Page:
E Point Perfect

Weed around the world: Bangkok, Thailand

Faced with Thai immigration, I fix my most benign smile, try not to look overly excited about the recent government decision to legalise weed, and I’m waved through. June 9th, 2022 saw cannabis – in all forms – given the green light across Thailand

No longer are travellers to Thailand required to find a dodgy-but-not-too-dodgy-looking taxi driver to score weed from. The old experience carried its own unique risks of potentially getting robbed or sold chemical indiscretions in the form of MDMA, yaba, china white, or jungle meth. Now, weed is fully available. Everywhere. 

Today, a stroll down Bangkok’s once notorious Khaosan Road reveals the industry, while still fledgling, is being embraced by locals, tourists, and foreigners working in Bangkok. There are four main retail choices for those of the herbal persuasion: stalls, carts, shops, and hotels. 

list of cannabis prices on a blackboard in front of a cannabis truck on the khaosan road in Bangkok
A cannabis truck listing its wares on the iconic Khaosan road

Stalls selling Green Crack pre-rolls for B100 (about £2.50) are all over the place. Green Crack appears to be the go-to strain for tailormade joints in Thailand. Other bloodlines are represented by a heavy presence of Girl Scout Cookies, MAC, Bruce Banner, LSD25, and anything with ‘OG’ in the name. There’s a bit of Nepali black hash about, although the lozenge bullet-shaping is always a bit off-putting. The number of yoghurt enemas involved in smuggling hash is apparently very high. That said, it’s B400 (£10) a gram, so it does present an interesting opportunity, but I decide to give one of the pre-rolls a try. After smoking Cambodian schwag for the past three years, the Green Crack really hits. I lie in my hotel bed drifting off to YouTube videos, and only awake after a good 10 hours of sleepy time. Wow, that game show’s still going, huh?

After smoking Cambodian schwag for the past three years, the Green Crack really hits. I lie in my hotel bed drifting off to YouTube videos, and only awake after a good 10 hours of sleepy time

The importation of marijuana remains illegal in Thailand. International shipping is also blocked by US legislation. So, where have all these strains come from? When casually asking at various stalls whether a particular strain is imported, vendors tend to sidestep the question or mumble a response as to strains’ origins. Understandable as no one wants a night in the Bangkok Hilton, or to face a tsunami of legislative paperwork. The bolder shop assistants will cheerfully inform you that their bud is shipped directly from California but I’m still on the hunt for local outdoor weed. Coming to Thailand and smoking imported flower feels similar to arriving in The Land of Smiles and just eating Maccies.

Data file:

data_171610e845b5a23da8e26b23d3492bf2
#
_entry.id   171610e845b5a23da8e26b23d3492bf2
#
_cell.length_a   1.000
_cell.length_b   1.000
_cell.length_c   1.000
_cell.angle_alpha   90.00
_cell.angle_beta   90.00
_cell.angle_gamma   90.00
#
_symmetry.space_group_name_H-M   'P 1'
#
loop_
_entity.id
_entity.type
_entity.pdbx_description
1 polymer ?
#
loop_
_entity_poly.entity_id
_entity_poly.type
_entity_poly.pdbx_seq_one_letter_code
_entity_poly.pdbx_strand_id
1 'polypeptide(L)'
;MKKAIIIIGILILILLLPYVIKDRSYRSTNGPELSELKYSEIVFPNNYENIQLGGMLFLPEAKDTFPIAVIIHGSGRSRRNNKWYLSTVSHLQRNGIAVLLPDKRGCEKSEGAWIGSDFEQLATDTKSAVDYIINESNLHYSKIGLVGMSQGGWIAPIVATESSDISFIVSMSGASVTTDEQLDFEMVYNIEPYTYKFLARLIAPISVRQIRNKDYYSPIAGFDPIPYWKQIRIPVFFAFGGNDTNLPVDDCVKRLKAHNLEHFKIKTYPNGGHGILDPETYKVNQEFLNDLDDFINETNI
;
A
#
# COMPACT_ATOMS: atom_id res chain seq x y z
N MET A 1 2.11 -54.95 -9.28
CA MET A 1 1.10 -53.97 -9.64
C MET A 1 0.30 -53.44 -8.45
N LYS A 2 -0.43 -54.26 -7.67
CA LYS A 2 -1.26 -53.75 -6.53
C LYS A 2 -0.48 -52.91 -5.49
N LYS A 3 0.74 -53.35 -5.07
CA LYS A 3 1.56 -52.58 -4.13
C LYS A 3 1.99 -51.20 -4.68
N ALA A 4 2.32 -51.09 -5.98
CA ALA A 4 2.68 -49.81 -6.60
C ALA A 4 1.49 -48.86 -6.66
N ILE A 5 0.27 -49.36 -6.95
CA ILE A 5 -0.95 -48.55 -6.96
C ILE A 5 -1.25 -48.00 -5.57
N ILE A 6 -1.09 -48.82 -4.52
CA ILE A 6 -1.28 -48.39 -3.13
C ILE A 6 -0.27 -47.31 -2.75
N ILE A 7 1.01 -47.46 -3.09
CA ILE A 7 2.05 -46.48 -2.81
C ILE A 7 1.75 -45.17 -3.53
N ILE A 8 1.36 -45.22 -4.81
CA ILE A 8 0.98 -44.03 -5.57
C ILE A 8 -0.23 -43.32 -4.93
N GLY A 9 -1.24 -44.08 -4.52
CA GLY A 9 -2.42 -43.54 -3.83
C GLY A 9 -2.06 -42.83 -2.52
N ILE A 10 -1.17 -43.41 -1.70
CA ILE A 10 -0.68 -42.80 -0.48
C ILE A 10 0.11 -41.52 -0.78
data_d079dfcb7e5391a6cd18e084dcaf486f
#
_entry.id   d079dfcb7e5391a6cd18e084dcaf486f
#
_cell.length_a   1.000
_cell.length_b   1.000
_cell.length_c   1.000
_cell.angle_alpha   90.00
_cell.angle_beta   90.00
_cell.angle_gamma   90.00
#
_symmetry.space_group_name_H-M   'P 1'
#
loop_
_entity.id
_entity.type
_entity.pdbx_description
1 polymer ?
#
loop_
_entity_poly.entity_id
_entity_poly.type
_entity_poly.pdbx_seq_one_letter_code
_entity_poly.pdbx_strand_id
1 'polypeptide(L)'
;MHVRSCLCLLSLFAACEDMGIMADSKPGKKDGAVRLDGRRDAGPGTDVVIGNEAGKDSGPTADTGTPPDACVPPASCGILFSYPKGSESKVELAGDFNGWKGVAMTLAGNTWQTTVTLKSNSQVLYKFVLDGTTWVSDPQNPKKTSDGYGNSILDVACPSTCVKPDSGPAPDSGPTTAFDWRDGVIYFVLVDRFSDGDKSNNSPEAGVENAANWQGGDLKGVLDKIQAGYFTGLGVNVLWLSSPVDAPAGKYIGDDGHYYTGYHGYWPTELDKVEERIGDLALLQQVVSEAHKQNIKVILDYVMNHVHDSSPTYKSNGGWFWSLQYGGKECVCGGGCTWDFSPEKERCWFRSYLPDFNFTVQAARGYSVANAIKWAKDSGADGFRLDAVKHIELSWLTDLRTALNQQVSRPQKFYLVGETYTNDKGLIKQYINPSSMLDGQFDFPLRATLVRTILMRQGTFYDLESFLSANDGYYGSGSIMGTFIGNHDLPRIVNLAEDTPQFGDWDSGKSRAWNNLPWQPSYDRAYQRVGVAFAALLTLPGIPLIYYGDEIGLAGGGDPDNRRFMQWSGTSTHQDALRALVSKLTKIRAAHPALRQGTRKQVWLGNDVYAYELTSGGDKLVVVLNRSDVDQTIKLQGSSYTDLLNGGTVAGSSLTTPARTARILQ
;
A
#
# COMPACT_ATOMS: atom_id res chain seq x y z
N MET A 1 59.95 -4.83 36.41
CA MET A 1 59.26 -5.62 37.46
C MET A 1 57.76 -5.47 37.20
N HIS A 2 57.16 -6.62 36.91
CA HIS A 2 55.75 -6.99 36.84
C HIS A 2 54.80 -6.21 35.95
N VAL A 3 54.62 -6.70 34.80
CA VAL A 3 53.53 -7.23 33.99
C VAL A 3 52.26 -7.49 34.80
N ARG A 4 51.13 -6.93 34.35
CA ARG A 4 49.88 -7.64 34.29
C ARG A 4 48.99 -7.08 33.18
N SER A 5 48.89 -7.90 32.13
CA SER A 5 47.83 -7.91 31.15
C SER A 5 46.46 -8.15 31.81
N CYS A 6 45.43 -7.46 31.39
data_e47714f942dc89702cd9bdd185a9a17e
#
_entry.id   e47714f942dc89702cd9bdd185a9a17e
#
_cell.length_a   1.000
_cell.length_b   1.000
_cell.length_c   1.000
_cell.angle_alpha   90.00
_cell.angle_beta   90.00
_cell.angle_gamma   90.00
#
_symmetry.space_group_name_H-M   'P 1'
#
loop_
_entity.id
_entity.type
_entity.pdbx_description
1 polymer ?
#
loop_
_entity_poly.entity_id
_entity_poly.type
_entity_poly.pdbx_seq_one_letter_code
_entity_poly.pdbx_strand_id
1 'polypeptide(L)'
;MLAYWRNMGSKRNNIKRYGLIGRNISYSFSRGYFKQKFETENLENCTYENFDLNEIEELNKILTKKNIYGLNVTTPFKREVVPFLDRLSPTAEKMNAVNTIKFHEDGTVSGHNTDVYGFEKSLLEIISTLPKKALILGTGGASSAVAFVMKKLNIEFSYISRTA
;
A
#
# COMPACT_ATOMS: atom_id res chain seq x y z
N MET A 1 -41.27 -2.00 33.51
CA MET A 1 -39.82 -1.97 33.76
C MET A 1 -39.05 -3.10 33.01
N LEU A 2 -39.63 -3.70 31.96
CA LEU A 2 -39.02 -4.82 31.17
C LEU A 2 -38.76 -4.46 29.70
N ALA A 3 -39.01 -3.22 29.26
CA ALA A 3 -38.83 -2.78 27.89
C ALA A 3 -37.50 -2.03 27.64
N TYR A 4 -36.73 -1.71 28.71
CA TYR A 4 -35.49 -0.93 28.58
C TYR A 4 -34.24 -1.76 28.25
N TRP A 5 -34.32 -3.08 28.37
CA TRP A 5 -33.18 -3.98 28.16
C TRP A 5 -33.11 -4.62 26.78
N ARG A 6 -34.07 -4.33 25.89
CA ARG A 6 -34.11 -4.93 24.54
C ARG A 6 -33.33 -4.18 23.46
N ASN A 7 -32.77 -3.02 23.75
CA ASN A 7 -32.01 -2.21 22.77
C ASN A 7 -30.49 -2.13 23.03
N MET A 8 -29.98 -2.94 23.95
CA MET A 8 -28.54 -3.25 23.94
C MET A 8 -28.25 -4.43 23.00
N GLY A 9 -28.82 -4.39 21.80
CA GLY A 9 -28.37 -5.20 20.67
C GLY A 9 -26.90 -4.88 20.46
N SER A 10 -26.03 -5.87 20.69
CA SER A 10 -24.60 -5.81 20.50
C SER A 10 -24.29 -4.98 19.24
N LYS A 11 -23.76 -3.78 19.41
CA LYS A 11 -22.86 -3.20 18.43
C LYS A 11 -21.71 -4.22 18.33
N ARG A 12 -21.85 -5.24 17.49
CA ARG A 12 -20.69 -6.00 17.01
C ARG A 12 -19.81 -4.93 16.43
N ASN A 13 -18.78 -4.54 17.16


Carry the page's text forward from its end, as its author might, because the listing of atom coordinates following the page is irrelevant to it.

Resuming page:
The biggest ‘problem’ faced by marijuana tourists is that there’s simply too much choice. With many operations selling up to thirty strains, it’s causing cognitive bias of meltdown proportions; you can almost smell tourist synapses fizzing away, scented similar to that of a ragged-out Scalextric car. Marijuana-bro culture permeates the Bangkok scene: muscle shirts sporting bold prints, chest bumps, and trap beats bleeding from high-end speakers. It’s also a sativa-dominant market with the majority of pure-bred indicas hidden away by top-shelf obscurity.  

The next day, I walk into a ‘weed shop’ – sensibly dodging the four-syllable naming convention of ‘dispensary’ – I’m attracted by the cocktails and order a Paloma420: Super strength THC-infused tequila. What could possibly go wrong? After three hours of wandering around trying to find the answer to such questions as if Toto from Wizard of Oz could speak, whether tarantula milkers use thimbles as pails and the potential for cows as viable modes of mass transport, I stumble across a place selling edibles.